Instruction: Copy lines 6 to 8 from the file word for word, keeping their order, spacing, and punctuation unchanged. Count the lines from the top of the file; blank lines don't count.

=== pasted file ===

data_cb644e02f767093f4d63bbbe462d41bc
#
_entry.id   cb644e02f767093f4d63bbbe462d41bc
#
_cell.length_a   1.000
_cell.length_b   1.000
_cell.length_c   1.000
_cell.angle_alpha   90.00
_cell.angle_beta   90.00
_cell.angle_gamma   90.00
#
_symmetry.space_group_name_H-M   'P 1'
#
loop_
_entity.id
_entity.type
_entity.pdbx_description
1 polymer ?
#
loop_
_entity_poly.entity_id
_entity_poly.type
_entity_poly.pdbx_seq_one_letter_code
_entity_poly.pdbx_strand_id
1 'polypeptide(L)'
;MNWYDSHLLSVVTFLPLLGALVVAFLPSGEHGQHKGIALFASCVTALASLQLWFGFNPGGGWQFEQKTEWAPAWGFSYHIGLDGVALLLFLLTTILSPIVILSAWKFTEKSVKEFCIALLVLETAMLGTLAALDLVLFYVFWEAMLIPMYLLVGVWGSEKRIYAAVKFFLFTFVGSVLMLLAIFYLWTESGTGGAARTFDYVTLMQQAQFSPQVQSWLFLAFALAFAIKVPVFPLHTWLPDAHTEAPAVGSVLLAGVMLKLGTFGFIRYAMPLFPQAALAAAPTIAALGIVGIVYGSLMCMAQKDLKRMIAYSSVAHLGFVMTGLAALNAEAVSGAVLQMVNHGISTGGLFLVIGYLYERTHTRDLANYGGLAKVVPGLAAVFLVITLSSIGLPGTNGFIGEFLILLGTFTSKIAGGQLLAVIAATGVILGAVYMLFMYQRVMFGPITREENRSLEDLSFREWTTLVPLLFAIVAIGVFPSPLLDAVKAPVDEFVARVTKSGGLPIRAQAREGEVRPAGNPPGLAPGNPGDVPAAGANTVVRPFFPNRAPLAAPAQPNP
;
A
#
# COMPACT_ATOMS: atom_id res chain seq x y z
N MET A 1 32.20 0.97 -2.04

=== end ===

_cell.length_b   1.000
_cell.length_c   1.000
_cell.angle_alpha   90.00